Hophead: Does The Right Beer Glass Matter?
Libertine Bar owner Simon McDonald serves Leffe, Hoegaarden and Duvel ales in their corresponding glasses.
Mikal Beth Hughey
The importance of serving wine and spirits in the correct style of glass is pretty well established. Order a Cognac at even the most laid-back of bars and it's unlikely that the bartender will pour it into a shot glass. Beer, on the other hand, rarely gets the same respect.
Unless you're at a place that specializes in craft beers, you're likely to get your brew--regardless of style--in the all-purpose pint glass. Hell, bartenders at Stan's Blue Note will even pour an IPA into a Mason jar. Beats a Dixie cup, at least.
But does the glassware really make that much of a difference?
Well, count owner of The Libertine Bar Simon McDonald and partner Dana Schumm among those who take proper glassware into consideration.
"There are more than 500 beers in Belgium, and in Belgium each one has its own glass that it's served in," Schumm says. "For example, Hoegaarden glasses are chunky so it doesn't get warm, because you want it to be cold."
As with wine glasses, the shape of glassware also directs how the aroma of the beer reaches your nose and what parts of your tongue the beer reaches first. Taste buds that detect bitterness are on the back of the tongue, Schumm says, so the ideal glass for an IPA or other hop-centric brew would tilt the beer towards that area. Malty flavors are picked up on the sweet-sensing buds on the sides of the tongue. Saltiness--which varies by beer depending on the water used by the brewery--is picked up at the front of the tongue.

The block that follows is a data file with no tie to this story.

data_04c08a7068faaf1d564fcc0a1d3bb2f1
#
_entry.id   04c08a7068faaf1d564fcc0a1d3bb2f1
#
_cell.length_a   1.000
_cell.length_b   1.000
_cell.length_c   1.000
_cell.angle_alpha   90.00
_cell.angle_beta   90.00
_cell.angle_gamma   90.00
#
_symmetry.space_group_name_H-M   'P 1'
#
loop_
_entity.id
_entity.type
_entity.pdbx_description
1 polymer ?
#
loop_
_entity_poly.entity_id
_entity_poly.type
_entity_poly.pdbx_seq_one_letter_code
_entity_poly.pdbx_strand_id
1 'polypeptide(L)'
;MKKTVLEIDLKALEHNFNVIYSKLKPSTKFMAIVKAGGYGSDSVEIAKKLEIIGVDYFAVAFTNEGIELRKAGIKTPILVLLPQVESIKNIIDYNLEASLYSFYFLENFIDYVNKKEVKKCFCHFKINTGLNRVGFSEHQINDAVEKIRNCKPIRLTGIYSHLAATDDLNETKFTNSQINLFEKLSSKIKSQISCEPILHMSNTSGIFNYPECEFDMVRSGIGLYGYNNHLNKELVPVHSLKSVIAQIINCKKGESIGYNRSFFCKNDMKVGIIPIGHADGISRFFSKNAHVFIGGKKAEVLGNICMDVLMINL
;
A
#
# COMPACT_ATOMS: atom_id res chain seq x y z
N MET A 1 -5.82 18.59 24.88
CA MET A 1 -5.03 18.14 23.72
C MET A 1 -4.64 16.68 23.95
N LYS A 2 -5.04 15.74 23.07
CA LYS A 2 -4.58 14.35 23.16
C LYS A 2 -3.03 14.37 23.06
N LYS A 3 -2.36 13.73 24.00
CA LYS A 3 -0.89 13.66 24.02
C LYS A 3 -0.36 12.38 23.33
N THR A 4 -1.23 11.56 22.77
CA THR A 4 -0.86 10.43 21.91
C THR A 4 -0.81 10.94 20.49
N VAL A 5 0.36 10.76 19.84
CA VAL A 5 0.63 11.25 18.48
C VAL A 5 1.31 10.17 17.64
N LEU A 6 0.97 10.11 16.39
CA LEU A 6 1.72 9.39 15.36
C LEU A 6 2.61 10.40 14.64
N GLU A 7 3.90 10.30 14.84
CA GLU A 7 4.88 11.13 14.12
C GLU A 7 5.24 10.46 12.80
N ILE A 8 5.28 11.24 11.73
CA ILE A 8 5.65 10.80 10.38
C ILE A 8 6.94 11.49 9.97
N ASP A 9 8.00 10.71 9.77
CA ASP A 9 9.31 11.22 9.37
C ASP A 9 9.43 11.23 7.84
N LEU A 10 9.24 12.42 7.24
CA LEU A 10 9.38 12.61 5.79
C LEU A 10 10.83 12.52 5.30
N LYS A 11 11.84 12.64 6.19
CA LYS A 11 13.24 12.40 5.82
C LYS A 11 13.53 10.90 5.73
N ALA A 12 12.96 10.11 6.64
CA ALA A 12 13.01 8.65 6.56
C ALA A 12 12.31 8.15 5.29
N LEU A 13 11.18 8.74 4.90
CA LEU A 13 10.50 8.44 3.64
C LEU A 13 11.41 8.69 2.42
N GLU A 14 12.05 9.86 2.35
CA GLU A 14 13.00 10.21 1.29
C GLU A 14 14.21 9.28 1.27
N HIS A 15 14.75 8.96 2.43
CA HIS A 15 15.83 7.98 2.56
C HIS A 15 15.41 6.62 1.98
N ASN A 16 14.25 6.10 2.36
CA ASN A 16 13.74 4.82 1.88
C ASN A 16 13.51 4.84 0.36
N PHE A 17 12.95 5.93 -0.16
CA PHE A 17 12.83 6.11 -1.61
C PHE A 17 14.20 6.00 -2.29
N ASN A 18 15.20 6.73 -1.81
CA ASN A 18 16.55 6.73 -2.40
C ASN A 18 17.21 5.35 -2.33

Mikal Beth Hughey
Another important trait for good beer glasses is how they create and maintain the head, an important part of the drinking experience. In fact, proper service of a Belgian beer includes slicing off the very top of the foam, which eliminates CO2 smell and helps the tiny bursting bubbles to spread an ale's more pleasant aromas.
McDowell demonstrates with a Duvel ale poured into its signature glass, developing a huge head that takes up half the volume. He points out the tiny etched letter D in the bottom of the glass. The etching, he explains, creates a steady stream of bubbles that help keep the head steady. Sure enough, a tiny little fountain emanated from the logo, as it would from any rough spot inside the glass.
This is also a way to tell if a glass is clean. Bubbles will stream from anything stuck to the inside of a glass, even if you can't actually spot the impurity with the naked eye.
Of course, by then it's too late, so perhaps you're better off not looking too closely.
All that made sense on an intellectual level. But would we actually be able to taste the difference? McDonald poured a few ounces of Leffe blonde ale into a pair of rocks glasses to sample alongside our pints served in the brewery's signature chalices.
With just a sip from each, there was no mistaking that the flavors were decidedly more pronounced in the chalice than in the rocks glass. I wouldn't go so far as to say I could pick out a particular change to the flavor profile itself, but the carbonation was livelier, and the nose helped foreshadow what the tongue would soon be experiencing to strengthen the overall impression.
Even so, McDonald admits he only has a few glasses at his home, where he's not nearly as particular as he is for his customers. Lacking, say, a Leffe chalice, common sense can help you come up with a satisfactory replacement.
"You could even use a wine glass," he says. "Anything's better than nothing. As long as you're not drinking it right from the bottle."
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